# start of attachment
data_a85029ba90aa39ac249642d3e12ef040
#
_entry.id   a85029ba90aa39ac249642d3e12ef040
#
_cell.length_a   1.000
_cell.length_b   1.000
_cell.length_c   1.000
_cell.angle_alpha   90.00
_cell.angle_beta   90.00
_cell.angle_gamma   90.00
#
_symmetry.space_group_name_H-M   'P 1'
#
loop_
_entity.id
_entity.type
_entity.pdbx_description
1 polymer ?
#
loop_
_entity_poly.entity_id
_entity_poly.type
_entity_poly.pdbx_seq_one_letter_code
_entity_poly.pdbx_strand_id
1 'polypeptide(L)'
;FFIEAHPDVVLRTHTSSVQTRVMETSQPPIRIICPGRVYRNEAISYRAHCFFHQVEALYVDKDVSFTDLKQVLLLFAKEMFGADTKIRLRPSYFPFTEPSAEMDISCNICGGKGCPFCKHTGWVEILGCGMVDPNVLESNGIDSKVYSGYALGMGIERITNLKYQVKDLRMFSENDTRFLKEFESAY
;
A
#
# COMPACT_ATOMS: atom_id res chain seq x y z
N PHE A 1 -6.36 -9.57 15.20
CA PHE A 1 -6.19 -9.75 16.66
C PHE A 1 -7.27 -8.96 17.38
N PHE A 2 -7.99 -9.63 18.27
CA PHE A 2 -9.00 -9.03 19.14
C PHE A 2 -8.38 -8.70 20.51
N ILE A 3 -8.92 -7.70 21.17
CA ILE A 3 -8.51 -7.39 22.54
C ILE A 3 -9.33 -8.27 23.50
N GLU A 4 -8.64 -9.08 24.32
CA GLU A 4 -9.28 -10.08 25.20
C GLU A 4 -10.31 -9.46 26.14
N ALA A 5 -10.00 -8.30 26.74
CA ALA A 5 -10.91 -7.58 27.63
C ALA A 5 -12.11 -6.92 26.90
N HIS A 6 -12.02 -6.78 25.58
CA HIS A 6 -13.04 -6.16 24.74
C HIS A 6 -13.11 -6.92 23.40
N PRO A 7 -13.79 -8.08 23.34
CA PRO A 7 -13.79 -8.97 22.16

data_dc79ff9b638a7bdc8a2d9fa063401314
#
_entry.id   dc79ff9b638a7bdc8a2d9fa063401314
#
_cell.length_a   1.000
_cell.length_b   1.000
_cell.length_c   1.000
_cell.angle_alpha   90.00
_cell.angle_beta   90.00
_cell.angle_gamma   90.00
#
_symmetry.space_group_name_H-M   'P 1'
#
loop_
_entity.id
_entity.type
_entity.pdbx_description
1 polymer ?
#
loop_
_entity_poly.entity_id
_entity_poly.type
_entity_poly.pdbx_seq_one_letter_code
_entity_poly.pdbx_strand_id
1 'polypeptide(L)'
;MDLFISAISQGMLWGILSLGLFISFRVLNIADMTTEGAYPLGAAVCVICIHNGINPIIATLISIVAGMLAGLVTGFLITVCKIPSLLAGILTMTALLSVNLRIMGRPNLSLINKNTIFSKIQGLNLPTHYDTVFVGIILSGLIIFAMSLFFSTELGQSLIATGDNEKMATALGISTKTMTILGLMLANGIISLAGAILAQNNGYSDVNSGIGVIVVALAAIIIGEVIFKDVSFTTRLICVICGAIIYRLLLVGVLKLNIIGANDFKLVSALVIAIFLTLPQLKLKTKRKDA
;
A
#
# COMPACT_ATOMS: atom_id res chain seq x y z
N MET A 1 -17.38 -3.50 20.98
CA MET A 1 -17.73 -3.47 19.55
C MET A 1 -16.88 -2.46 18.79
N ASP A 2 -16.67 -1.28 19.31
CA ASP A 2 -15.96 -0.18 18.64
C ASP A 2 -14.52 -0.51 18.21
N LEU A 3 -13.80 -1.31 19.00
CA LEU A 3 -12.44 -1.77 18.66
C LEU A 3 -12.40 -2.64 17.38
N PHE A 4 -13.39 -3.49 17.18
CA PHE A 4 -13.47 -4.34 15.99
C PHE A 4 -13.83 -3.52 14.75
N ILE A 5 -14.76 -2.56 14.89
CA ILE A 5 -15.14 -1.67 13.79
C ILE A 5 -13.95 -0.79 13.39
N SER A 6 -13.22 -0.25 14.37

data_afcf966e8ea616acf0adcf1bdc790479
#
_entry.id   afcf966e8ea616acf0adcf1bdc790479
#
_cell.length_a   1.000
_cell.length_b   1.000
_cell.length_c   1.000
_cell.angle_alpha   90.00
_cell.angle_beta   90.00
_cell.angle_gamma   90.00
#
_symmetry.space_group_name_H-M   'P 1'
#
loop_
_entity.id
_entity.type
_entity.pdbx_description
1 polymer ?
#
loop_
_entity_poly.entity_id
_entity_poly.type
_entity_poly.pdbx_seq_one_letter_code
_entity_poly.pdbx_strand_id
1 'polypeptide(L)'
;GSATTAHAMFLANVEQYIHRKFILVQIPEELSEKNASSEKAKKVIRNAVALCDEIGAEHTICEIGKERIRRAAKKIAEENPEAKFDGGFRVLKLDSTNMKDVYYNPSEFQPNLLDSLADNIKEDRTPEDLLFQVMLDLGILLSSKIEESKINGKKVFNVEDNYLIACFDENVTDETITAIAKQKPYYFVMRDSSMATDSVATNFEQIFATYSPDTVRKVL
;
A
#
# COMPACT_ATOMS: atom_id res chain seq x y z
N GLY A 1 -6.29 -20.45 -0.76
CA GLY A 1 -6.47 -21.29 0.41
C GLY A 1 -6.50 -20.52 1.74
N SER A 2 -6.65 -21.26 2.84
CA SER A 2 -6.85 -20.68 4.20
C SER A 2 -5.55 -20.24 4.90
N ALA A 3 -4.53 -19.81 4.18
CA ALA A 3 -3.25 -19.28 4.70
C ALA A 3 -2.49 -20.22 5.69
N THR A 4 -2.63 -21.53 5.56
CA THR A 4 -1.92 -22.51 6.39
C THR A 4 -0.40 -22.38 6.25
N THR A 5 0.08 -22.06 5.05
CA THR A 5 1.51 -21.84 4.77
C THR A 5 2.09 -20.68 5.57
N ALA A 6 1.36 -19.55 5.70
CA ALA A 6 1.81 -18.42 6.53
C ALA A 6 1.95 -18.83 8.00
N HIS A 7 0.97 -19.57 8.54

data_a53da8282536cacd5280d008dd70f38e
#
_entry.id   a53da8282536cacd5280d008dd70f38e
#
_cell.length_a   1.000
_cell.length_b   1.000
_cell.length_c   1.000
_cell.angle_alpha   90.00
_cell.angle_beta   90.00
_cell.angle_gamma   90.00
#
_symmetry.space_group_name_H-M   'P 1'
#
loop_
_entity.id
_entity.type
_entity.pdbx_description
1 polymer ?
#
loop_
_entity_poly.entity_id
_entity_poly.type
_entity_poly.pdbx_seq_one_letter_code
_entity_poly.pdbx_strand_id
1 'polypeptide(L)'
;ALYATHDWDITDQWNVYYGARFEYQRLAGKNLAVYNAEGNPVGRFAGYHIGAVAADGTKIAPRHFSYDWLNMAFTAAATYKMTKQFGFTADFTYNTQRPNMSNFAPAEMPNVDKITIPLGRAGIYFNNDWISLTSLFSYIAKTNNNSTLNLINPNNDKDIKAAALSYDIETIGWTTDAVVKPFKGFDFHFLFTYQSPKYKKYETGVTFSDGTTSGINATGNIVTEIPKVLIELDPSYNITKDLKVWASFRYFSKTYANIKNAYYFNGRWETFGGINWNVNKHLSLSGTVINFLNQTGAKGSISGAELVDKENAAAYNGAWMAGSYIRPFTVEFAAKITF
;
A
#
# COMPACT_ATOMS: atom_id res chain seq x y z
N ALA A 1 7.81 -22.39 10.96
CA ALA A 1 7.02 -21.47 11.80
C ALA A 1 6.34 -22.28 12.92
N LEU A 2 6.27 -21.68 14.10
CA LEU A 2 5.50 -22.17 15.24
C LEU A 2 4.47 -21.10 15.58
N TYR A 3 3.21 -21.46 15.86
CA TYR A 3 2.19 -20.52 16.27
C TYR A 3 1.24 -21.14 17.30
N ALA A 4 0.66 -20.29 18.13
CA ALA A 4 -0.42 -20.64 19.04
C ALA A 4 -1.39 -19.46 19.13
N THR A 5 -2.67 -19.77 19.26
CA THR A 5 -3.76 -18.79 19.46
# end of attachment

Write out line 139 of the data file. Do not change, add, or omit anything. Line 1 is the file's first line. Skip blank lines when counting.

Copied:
N THR A 5 0.08 -22.06 5.05